If you graduated college in debt, you might feel as though you have to pay rent forever. Fortunately, life doesn’t have to be this bleak. While student loans are a significant debt each month, they do not necessarily have to prevent you from getting a mortgage.
How can you make a student loan work to your advantage?
MAKING PAYMENTS ON TIME
Student loans are a significant debt – but they allow you to establish credit at a period when your credit history is all but non-existent. Once student loan payments are made (post-deferment period), you will be beginning to build credit.
When payments are made on time, good credit will be built. Future creditors will be able to see that you are able to manage debt, and are responsible when it comes to repaying what you owe. As the balance continues to be paid down, credit history will be continually updated. If you don’t have any other types of credit – particularly anything associated with housing – then student loans may help a lender come to a favorable conclusion about your financial responsibilities.
SHOWS YOUR ACCOUNTABILITY
Occasionally, a student loan keeps borrowers awareof the things they can and cannot actually afford. It doesn’t take much for someone to find themselves in over their heads when mortgages are involved. People see the maximum amount they are capable of borrowing and take it. However, the reality of the situation isn’t apparent until large payments need to be made.
If student loans are something you already have, be mindful of all of the payments you are making. Be sure that you can afford your mortgage in addition to all of your monthly expenses.
Sometimes it might be hard to accumulate enough money to make a good down payment on a home if you are continually paying bills and are unable to save. A lot of people think that they can’t afford a mortgage, but what they need to do is get creative.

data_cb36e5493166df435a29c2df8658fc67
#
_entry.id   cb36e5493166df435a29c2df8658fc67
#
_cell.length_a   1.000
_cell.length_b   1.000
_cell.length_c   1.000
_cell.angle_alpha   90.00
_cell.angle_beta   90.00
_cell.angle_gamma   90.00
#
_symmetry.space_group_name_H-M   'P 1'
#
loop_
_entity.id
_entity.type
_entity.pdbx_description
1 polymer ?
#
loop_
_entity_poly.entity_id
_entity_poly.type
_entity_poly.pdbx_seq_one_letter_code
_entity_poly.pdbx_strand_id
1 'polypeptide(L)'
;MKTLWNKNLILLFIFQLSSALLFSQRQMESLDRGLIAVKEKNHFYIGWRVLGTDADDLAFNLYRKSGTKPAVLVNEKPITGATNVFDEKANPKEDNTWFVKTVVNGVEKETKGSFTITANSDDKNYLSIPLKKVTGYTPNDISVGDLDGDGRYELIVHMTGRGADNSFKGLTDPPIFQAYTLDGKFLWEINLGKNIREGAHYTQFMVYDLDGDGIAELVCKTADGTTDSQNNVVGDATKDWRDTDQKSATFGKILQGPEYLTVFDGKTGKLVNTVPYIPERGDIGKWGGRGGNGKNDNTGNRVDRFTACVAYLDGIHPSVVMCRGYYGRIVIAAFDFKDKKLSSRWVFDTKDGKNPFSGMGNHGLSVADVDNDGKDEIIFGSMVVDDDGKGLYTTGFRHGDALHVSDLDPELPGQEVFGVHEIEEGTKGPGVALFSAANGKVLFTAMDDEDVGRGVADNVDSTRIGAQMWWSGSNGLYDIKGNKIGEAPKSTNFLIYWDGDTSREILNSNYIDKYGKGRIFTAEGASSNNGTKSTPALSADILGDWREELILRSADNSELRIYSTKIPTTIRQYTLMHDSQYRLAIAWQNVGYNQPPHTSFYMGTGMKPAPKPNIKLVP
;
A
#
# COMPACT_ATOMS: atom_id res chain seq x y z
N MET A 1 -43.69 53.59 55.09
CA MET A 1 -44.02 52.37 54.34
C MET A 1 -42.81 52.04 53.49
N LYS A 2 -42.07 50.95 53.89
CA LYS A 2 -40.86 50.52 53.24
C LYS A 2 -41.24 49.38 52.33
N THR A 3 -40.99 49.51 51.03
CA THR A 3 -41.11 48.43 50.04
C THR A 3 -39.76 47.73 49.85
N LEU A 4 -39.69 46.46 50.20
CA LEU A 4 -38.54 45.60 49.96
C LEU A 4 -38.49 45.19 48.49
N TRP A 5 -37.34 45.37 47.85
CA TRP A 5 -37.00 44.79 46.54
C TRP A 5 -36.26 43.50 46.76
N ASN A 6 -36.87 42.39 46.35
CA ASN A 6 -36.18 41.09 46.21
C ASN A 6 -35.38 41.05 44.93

Begin with a government loan, like an FHA loan. The credit score required for an FHA loan will need to be 580 and higher. The down payment amount you make will be 3.5%, which isn’t very much. If you were to purchase a home that costs $150,000, then your down payment would be a mere $5250. It’s okay if you don’t have it. If someone is open to gifting you adown payment, then you are welcome to accept it. You are not required by the FHA to put money of your own down if your credit score is 580 or higher.
If an FHA loan isn’t suitable for you, consider getting a USDA loan, as down payments are required for them. Veterans are encouraged to explore VA loans, which also don’t require down payments. There are also other options, you just need to know where to look.
At some point, a little patience may be required if you are trying to secure a mortgage and you have existing student loans. Those who find themselves in over their heads should think about student loan refinancing or getting some help. Many federal programs can either defer student loan payments or have them prorated, depending on what your income is.
If you are not eligible for mortgages yet, wait a while. Continue to make payments punctually and build up your credit score. Put away all the money you can in the meantime. At some point, you will be approved for a mortgage. It might not happen as soon as you graduate college. However, if you remain diligent and stick to your responsibilities, your time will eventually come.